This formula will work fine if your data just contains numbers too, so you might be wondering why I suggested a different formula for the numbers-only scenario in section 2.1: the answer is that this formula is significantly slower (over larger ranges) than the one in 2.1, so use that one when you’ve only got numbers. This theme repeats throughout the post.

Let’s break the formula down:

  • Because there is an IF() function inside the FREQUENCY() formula, we have to use a SUM() array formula. To enter an array formula, type it into the formula bar and then press CTRL+SHIFT+ENTER. If done correctly, Excel will automatically surround the formula with { } parentheses. You cannot enter the parentheses manually. You can see the parentheses in the formula bar in the above screenshot.
  • The B4:B12<>"" check is used so that blank cells are ignored. It returns this array:{TRUE;TRUE;TRUE;TRUE;TRUE;FALSE;TRUE;TRUE;TRUE}.
  • The tilde ~ in the MATCH() function is used as a precaution against a wildcard being the starting character in one of the cells. If you’re sure that your values won’t ever start with these problematic characters (which are * ? and ~) then you can replace "~"& with just ""&. In turn, if you’re certain that your cell values are all text data types then you don’t need the ""& either so you can simply remove the "~"& from the formula altogether. It’s also worth noting that the formula can fail if any of the cells contain a wildcard (particularly *) elsewhere within the text.
  • The values in the lookup_array parameter of the MATCH() function are coerced to text data types by using &"". If your cell values are only text data types then you can remove it.

So the MATCH() function returns the position of the first occurrence of each value: {1;2;3;3;5;6;7;8;8}.

Taking the above into account, the IF() part of the formula evaluates to:


Which, in turn, evaluates to:


The FALSE value corresponds to the blank cell.

Next, the ROW(B4:B12)-ROW(B4)+1 part of the formula returns an array of sequential integers like {1;2;3;4;5;6;7;8;9}, so we can evaluate the formula to:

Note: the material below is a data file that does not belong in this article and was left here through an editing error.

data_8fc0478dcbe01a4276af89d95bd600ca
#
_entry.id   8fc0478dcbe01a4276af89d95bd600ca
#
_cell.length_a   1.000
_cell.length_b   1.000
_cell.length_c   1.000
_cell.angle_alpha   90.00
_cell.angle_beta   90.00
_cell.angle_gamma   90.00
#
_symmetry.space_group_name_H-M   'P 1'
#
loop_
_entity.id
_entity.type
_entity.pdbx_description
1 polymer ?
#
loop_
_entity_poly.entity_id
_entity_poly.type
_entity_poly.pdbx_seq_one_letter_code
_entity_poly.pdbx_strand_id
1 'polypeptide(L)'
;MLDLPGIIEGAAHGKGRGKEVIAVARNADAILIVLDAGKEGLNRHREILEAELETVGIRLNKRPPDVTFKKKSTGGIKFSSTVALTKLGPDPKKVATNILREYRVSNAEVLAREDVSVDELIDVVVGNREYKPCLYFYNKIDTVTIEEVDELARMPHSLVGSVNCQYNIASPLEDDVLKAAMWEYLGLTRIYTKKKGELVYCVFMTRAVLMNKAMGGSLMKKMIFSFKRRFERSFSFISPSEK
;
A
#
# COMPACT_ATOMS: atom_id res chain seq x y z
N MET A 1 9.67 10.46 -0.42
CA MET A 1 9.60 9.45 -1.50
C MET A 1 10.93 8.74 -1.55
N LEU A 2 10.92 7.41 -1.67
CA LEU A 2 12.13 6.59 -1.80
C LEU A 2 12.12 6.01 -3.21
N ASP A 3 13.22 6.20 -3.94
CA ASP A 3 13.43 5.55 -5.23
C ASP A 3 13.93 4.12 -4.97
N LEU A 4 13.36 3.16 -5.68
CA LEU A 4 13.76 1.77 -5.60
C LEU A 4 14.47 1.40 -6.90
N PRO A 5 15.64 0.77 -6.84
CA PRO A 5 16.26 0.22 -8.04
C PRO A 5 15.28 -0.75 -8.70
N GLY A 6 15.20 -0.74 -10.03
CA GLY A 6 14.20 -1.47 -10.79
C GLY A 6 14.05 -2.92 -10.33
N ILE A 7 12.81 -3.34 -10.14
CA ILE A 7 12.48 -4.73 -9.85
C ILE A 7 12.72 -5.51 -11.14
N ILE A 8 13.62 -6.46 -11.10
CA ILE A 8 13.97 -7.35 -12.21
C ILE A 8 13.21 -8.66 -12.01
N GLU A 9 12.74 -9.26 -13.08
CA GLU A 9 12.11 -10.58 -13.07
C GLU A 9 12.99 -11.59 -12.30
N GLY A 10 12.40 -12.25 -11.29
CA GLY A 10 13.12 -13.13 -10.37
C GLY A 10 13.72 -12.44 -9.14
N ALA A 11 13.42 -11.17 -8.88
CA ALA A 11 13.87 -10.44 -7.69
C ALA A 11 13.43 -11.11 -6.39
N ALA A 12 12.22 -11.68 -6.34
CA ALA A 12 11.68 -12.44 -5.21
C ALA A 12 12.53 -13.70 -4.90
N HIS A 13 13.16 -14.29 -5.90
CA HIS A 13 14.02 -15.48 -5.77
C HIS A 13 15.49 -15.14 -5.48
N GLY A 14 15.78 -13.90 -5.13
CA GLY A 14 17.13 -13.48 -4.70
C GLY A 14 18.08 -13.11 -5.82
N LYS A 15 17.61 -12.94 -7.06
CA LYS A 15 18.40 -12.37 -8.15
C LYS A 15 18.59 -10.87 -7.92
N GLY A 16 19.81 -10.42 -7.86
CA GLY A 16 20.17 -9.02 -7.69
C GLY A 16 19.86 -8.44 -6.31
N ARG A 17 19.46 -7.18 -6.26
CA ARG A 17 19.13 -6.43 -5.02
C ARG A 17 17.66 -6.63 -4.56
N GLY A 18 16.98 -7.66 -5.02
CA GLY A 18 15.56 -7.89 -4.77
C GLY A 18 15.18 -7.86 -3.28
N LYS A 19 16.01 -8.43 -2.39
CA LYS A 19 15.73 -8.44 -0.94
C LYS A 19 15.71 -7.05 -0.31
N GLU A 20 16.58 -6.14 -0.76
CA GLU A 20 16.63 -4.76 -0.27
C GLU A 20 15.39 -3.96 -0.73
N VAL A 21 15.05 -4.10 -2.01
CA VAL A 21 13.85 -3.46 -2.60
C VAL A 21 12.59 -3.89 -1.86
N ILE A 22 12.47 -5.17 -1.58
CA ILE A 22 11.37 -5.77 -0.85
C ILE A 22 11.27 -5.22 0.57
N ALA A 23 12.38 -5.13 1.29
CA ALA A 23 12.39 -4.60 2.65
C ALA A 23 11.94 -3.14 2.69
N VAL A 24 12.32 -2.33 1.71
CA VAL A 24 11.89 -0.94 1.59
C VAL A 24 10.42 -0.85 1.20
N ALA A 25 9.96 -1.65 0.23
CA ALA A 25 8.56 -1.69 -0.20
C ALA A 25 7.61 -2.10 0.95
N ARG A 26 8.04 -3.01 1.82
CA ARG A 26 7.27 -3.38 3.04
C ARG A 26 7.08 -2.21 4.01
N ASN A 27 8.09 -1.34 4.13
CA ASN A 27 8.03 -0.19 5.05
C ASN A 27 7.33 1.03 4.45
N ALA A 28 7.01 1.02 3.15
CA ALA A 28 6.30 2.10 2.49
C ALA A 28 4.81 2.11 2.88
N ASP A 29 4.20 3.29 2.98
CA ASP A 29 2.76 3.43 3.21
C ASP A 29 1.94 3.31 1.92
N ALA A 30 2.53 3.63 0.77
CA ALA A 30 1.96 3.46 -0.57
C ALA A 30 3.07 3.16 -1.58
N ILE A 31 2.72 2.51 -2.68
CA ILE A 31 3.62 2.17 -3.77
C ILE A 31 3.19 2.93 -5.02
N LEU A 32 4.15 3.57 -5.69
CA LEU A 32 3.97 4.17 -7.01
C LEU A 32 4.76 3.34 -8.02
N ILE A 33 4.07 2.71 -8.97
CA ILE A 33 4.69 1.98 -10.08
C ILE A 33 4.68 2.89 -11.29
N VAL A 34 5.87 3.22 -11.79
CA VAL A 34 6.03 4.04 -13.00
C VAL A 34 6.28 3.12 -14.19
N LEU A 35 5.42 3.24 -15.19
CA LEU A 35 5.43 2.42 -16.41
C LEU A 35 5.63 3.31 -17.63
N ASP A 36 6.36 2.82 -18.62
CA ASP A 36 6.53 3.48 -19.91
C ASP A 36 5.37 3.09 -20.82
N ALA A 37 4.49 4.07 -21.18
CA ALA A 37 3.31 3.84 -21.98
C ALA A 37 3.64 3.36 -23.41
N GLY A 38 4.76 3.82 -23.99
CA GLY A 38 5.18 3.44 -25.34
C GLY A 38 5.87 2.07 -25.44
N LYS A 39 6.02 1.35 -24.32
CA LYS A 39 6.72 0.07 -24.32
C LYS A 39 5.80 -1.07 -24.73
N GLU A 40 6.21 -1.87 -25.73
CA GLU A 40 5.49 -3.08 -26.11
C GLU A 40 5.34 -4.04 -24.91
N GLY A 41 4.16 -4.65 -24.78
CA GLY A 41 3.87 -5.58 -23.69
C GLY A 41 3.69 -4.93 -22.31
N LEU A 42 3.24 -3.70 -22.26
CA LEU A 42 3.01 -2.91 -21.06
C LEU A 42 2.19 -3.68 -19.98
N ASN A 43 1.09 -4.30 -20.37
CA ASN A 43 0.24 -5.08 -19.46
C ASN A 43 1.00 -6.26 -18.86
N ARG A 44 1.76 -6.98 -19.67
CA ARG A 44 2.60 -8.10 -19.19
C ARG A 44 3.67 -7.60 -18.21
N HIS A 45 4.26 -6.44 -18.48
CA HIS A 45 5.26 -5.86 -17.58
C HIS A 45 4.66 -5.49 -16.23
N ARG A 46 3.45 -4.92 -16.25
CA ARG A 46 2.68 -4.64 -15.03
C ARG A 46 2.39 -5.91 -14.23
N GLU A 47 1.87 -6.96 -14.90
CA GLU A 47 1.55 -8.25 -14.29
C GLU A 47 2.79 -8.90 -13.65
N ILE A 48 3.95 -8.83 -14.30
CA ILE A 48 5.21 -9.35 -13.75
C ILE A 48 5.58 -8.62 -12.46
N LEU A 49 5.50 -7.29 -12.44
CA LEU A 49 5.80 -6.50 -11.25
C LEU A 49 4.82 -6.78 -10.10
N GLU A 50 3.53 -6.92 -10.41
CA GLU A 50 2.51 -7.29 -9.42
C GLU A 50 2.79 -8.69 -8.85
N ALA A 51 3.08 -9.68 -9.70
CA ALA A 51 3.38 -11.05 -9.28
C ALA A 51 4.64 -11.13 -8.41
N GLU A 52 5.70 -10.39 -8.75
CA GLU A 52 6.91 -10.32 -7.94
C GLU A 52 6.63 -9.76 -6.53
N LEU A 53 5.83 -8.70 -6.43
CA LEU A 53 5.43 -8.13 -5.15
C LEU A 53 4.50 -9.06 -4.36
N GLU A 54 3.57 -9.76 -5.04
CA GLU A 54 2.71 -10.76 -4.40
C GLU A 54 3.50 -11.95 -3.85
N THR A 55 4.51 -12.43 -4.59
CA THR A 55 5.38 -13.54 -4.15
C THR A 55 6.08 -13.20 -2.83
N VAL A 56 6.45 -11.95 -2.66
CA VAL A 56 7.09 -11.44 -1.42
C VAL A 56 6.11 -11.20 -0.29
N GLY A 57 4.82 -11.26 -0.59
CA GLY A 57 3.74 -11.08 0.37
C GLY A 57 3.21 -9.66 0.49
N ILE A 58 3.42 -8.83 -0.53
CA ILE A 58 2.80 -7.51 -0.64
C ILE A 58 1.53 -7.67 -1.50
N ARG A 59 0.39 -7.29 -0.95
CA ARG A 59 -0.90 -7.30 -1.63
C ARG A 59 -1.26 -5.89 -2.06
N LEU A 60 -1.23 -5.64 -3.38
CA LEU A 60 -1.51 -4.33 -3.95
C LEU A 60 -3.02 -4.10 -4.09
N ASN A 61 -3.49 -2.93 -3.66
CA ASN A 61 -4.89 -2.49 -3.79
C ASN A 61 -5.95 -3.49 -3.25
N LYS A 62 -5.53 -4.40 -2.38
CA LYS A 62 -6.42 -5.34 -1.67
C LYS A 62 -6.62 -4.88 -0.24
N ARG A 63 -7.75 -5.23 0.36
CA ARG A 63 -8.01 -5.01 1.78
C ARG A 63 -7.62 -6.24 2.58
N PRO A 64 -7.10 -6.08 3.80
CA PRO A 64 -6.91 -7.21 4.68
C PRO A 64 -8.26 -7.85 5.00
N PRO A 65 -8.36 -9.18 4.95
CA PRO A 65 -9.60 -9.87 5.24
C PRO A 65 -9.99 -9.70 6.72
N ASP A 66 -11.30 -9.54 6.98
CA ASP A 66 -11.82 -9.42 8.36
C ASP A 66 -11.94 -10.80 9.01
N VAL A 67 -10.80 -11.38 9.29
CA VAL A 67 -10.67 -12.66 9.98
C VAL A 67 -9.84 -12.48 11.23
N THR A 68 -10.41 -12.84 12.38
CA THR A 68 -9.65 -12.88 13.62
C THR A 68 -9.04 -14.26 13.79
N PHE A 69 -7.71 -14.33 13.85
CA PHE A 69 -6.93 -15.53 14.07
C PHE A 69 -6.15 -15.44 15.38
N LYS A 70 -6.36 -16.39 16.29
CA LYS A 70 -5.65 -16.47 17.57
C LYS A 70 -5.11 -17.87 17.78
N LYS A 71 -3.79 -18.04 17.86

From there, it’s just a case of following the same steps as the previous formula to arrive at a result of 6:


evaluates to:


evaluates to:


evaluates to:


3. Count Of Unique Values

‘Unique’ values are different to ‘distinct’ values because they are values which only occur once.

3.1 Numbers only

In the below screenshot the unique numbers are 3 and 7.



This formula is exactly the same as the formula in section 2.1 except that the >0 has been changed to =1. This is because we only want a count of values which occur exactly once.

3.2 Text and/or Numbers

In the screenshot below, the unique values are 1, 2, "e" and "b".



This array formula is exactly the same as the array formula in section 2.2 except that the >0 has been changed to =1.

4. Count Of Distinct Values With Condition

Now we’re going to add an extra condition into our formulae. In the screenshot below, the distinct values corresponding to the letter "b" are 2, "aa" and 3, so we want to calculate a distinct count of 3.


=SUM(--(FREQUENCY(IF((A4:A12=D4)*(B4:B12<>""), MATCH("~"&B4:B12,B4:B12&"",0)),ROW(B4:B12)-ROW(B4)+1)>0))

This formula is very similar to the formula in section 3.2. The only difference is that an extra ‘and’ condition has been specified by including (A4:A12=D4)* in the formula. You can add more ‘and’ conditions if you like by including additional (condition)*.

5. Count Of Unique Values With Condition

Here we have exactly the same values as before, except we want to count only the unique values corresponding to "b". In this case 2, "aa" and 3 only occur once each when they’re on the same row as the letter "b", so we want to calculate a unique count of 3.